House elects Pelosi to second Speakership

Rep. Nancy PelosiNancy PelosiWe need to be 'One America,' the polling says — and the politicians should listen Florida Democrat hits administration over small business loan rollout The Hill's Coronavirus Report: Dybul interview; Boris Johnson update MORE (D-Calif.) on Thursday seized the Speaker’s gavel for the second time in a dozen years, marking an historic return to power for the nation’s first female Speaker and ushering in what promises to be a new era of oversight for President TrumpDonald John TrumpOvernight Health Care: US hits 10,000 coronavirus deaths | Trump touts 'friendly' talk with Biden on response | Trump dismisses report on hospital shortages as 'just wrong' | Cuomo sees possible signs of curve flattening in NY We need to be 'One America,' the polling says — and the politicians should listen Barr tells prosecutors to consider coronavirus risk when determining bail: report MORE and his administration.

Pelosi won the Speakership in a 220-192 vote over Rep. Kevin McCarthyKevin Owen McCarthyThe Hill's Coronavirus Report: Dybul interview; Boris Johnson update Pelosi, McConnell clash over next coronavirus bill Pelosi scales back coronavirus infrastructure proposal MORE (R-Calif.), the House minority leader.

Twelve Democrats voted for candidates other than Pelosi, who worked to crush a Democratic insurgency that initially appeared to threaten her Speakership bid. Six Republicans voted against McCarthy. 

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Pelosi, 78, agreed to limit her new Speakership to a maximum of four more years in order to win over some critics within her party. That concession brought a handful of Pelosi's early critics to her side in Thursday's vote, assuring her rise to the Speakership. 

Pelosi had spent weeks corralling Democratic support, with the idea that she would need 218 votes — a majority of the full chamber — to secure the Speaker’s gavel.

In fact, the number was lower than that, due to the absence of Rep. Walter JonesWalter Beaman JonesExperts warn Georgia's new electronic voting machines vulnerable to potential intrusions, malfunctions Georgia restores 22,000 voter registrations after purge Stacey Abrams group files emergency motion to stop Georgia voting roll purge MORE (R-N.C.), who’s fighting an illness; the three “present” votes on the Democratic side; and one outstanding race — North Carolina’s Ninth District — still to be called.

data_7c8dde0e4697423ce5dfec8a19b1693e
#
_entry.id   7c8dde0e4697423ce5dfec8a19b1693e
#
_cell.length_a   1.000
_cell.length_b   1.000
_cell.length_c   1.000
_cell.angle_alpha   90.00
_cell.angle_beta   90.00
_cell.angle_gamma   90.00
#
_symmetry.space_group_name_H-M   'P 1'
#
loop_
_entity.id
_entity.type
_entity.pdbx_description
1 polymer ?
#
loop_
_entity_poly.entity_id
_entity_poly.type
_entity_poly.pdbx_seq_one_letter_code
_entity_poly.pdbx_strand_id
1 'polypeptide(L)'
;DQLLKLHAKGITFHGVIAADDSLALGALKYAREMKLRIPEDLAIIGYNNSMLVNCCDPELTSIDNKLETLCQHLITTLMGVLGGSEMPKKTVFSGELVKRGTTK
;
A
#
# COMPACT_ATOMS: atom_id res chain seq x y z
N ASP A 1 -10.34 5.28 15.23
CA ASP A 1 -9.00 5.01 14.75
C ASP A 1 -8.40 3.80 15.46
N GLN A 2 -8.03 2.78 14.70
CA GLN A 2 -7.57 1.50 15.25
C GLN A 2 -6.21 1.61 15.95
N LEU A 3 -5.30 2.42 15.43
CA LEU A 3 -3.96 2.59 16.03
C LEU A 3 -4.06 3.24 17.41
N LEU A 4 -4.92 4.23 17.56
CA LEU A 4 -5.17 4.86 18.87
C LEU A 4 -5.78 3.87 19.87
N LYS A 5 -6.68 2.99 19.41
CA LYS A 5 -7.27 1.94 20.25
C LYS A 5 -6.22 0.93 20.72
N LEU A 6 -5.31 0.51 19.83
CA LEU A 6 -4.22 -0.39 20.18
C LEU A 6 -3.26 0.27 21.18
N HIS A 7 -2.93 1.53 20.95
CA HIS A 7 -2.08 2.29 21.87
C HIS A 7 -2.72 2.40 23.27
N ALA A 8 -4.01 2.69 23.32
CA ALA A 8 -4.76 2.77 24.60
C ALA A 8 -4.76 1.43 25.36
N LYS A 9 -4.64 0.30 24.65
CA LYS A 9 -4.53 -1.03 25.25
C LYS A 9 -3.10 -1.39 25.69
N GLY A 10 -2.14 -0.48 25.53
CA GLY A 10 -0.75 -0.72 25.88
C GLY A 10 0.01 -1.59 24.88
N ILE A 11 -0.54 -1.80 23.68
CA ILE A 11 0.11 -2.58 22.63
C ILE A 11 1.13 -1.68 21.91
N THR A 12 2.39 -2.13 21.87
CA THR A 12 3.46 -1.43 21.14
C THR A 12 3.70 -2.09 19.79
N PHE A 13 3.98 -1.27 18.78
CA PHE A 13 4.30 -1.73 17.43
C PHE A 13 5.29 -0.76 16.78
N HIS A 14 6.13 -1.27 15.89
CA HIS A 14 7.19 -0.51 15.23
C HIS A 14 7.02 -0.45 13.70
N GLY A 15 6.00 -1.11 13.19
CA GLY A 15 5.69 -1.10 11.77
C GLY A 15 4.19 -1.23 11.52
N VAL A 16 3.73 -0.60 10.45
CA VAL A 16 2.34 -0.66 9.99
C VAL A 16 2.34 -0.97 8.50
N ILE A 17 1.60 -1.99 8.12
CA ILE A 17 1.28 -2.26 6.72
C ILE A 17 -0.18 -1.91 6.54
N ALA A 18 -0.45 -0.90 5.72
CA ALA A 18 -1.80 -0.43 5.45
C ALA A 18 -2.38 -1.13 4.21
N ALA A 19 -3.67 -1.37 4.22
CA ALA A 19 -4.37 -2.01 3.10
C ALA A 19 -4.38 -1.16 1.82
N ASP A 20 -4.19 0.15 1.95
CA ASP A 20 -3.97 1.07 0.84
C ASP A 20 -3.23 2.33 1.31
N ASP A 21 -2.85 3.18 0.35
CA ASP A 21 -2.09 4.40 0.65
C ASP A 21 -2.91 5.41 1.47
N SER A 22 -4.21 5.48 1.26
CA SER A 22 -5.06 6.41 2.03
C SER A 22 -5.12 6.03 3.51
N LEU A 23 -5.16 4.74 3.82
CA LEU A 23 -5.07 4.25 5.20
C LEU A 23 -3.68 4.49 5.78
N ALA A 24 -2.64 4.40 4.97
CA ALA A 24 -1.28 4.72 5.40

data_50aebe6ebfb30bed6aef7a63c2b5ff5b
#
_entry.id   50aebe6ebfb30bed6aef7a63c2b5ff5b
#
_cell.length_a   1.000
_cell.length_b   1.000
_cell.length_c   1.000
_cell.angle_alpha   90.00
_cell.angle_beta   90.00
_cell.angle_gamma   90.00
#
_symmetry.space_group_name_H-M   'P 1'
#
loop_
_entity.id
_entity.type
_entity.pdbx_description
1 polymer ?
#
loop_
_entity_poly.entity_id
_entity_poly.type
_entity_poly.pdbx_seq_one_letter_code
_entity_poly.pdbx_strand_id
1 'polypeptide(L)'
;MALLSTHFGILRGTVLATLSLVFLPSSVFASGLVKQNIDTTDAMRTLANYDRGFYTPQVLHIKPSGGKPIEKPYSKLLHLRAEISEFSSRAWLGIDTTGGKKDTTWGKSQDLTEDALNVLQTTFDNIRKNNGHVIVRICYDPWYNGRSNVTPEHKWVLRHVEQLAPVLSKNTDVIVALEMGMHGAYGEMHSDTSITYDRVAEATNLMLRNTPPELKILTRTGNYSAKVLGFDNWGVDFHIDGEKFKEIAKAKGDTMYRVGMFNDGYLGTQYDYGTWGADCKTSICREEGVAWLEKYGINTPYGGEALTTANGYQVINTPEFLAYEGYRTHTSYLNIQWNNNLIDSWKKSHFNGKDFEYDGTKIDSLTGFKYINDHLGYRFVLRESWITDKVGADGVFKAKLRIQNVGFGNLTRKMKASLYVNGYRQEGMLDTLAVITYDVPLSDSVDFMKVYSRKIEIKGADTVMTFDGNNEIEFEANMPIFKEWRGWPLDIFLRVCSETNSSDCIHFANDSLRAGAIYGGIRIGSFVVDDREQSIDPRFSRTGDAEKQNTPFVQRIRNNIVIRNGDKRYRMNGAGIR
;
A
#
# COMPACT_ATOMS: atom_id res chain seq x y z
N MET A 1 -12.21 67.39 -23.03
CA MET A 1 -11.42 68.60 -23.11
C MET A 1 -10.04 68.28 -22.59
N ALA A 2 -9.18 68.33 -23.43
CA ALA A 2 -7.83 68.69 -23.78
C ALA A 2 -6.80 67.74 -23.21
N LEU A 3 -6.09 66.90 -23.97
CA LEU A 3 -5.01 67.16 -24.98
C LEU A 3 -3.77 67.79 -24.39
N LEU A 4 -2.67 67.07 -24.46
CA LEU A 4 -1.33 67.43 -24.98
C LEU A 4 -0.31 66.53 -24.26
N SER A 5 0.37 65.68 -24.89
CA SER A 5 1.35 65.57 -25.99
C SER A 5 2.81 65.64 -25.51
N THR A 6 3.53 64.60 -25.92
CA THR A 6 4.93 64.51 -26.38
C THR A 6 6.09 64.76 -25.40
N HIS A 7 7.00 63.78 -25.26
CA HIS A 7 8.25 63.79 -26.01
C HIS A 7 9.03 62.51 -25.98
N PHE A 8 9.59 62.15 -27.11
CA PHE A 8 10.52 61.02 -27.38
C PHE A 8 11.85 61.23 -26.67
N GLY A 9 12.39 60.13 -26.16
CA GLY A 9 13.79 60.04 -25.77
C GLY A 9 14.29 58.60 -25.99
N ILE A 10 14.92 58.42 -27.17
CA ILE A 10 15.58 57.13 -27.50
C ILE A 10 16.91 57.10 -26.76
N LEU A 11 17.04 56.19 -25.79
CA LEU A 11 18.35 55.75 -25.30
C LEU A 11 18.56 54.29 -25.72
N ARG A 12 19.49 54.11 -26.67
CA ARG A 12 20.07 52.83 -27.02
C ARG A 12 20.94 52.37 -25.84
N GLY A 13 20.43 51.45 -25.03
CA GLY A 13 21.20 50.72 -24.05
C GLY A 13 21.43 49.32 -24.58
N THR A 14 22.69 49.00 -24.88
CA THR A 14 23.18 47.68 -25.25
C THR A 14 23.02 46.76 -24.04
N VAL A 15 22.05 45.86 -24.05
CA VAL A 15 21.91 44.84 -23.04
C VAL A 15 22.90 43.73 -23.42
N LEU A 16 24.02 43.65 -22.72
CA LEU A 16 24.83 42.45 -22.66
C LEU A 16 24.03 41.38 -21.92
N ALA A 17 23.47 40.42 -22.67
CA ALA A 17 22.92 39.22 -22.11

Those dynamics lowered the threshold Pelosi required, since House rules dictate that an elected Speaker needs a simple majority of lawmakers who are on the chamber floor and vote for an individual — a guideline that excludes "present" votes and vacancies.

In accepting the post, Pelosi vowed to work across the aisle, when possible, but also to fight for Democratic priorities, when necessary, on issues as varied as health care, income disparity, immigration and climate change.
 

“[Voters] want a Congress that delivers results for the people, opening up opportunity and lifting up their lives,” Pelosi said in her prepared remarks, distributed to reporters before the vote.

The blueprint sets the stage for frequent clashes with the GOP-controlled Senate and the Trump White House — an adversarial dynamic highlighted by the current impasse over federal spending that’s led to a prolonged partial government shutdown.

The Democrats’ return to House power marks the first divided Congress since the Republicans took control of the Senate in 2015. And notably, Pelosi was quick to underscore the constitutional responsibility of Congress to act as a check on the presidency — a duty Democrats have accused Republicans of neglecting since Trump took office two years ago.